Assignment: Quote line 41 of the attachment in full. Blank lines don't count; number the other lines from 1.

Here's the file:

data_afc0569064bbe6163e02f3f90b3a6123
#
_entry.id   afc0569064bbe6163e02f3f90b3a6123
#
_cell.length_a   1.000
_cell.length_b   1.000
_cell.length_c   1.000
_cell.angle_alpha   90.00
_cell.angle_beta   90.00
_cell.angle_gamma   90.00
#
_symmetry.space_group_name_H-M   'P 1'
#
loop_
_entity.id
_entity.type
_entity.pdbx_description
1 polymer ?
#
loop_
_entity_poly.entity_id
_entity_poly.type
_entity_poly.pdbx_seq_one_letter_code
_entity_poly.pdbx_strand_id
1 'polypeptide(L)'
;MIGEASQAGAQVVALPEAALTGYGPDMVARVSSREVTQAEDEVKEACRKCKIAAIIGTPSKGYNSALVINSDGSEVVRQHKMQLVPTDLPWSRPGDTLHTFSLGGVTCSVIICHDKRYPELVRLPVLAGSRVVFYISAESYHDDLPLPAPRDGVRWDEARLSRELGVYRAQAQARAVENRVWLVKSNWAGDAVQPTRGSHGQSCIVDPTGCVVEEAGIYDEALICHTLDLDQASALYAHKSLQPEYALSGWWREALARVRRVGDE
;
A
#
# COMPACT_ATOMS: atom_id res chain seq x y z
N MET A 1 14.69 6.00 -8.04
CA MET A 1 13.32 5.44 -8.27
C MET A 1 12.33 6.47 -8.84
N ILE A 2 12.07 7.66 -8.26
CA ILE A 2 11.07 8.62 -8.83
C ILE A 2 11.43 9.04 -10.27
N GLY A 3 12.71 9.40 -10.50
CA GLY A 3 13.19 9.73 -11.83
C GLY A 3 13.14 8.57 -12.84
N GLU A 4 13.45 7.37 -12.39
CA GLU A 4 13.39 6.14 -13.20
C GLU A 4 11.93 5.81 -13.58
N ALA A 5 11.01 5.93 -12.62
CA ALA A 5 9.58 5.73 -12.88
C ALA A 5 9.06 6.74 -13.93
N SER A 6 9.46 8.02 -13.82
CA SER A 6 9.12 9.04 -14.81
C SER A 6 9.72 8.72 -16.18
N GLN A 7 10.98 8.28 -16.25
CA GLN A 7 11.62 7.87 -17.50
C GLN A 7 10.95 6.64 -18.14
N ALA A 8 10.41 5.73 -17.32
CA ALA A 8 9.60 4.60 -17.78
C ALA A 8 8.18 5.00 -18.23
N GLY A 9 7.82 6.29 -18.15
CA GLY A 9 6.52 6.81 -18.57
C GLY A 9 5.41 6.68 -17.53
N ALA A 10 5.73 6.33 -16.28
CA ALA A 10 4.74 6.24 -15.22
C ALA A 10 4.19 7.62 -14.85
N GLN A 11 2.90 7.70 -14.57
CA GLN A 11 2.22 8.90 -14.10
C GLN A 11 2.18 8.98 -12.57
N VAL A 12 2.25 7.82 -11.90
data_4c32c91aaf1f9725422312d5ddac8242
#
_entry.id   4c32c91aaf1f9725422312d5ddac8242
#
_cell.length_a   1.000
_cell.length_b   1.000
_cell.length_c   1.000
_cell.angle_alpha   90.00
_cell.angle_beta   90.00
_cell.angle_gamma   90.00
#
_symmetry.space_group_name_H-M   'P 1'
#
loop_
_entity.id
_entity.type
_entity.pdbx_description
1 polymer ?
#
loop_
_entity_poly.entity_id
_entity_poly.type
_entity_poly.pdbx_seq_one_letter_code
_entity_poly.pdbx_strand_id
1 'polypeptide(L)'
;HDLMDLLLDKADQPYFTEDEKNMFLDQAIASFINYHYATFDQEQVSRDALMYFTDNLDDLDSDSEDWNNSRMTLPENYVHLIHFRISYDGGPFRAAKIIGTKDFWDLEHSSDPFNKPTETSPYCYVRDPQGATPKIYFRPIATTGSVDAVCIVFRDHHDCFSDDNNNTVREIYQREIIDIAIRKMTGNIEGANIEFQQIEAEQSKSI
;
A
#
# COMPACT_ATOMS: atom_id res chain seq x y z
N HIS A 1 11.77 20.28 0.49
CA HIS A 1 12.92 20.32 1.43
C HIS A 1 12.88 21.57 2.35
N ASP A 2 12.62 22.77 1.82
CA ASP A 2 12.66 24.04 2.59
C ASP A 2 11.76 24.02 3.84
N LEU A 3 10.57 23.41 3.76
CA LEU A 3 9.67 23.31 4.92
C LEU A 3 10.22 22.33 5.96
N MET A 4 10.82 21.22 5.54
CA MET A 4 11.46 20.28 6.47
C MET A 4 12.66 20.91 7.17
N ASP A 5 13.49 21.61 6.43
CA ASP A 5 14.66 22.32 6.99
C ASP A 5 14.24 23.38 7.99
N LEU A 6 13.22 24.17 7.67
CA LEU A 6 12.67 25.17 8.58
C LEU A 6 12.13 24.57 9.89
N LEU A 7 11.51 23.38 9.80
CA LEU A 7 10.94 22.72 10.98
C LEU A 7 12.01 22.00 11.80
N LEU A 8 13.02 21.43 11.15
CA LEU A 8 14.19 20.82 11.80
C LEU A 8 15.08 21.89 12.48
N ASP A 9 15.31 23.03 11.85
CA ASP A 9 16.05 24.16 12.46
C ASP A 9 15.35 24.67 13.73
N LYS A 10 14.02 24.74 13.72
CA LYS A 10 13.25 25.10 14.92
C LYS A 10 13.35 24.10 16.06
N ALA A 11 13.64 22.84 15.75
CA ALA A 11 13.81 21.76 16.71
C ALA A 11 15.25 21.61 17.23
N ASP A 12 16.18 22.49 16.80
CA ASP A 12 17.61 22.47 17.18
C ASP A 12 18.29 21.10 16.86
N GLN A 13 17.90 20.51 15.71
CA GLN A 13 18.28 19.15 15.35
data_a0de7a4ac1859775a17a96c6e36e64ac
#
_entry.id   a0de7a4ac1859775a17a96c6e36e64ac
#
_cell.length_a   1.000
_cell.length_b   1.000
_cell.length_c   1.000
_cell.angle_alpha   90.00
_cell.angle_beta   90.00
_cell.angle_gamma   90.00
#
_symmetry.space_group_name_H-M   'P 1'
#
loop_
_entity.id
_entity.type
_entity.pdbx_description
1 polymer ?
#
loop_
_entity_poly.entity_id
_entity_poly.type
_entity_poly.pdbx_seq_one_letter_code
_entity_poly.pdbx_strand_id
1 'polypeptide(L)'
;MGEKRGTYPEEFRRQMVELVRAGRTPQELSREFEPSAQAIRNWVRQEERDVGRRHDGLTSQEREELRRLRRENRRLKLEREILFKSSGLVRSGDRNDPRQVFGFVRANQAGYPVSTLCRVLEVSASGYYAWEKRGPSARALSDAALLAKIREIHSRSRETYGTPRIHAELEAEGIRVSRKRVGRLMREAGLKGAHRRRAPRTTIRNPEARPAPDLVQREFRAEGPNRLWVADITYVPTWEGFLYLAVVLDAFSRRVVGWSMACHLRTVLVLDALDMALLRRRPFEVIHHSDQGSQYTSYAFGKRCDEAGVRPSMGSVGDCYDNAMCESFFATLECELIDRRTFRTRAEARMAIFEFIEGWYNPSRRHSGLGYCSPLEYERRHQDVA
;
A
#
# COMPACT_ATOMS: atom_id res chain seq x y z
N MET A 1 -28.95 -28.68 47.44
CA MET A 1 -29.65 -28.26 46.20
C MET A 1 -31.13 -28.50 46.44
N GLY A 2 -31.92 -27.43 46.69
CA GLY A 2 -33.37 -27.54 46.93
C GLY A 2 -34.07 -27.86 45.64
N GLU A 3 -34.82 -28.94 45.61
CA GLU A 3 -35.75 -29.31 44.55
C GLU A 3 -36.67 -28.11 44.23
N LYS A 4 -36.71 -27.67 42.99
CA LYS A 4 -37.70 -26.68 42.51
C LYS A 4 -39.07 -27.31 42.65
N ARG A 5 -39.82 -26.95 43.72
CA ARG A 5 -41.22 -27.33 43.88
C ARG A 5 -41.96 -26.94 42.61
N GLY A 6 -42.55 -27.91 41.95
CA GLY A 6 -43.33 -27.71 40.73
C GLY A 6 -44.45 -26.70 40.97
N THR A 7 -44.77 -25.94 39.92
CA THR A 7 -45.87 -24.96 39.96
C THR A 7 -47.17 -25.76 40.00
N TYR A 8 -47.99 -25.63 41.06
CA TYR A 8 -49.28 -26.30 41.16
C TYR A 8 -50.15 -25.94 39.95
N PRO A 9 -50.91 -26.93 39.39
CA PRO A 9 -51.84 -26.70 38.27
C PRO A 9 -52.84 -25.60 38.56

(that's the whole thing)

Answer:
CA GLU A 4 13.39 6.14 -13.20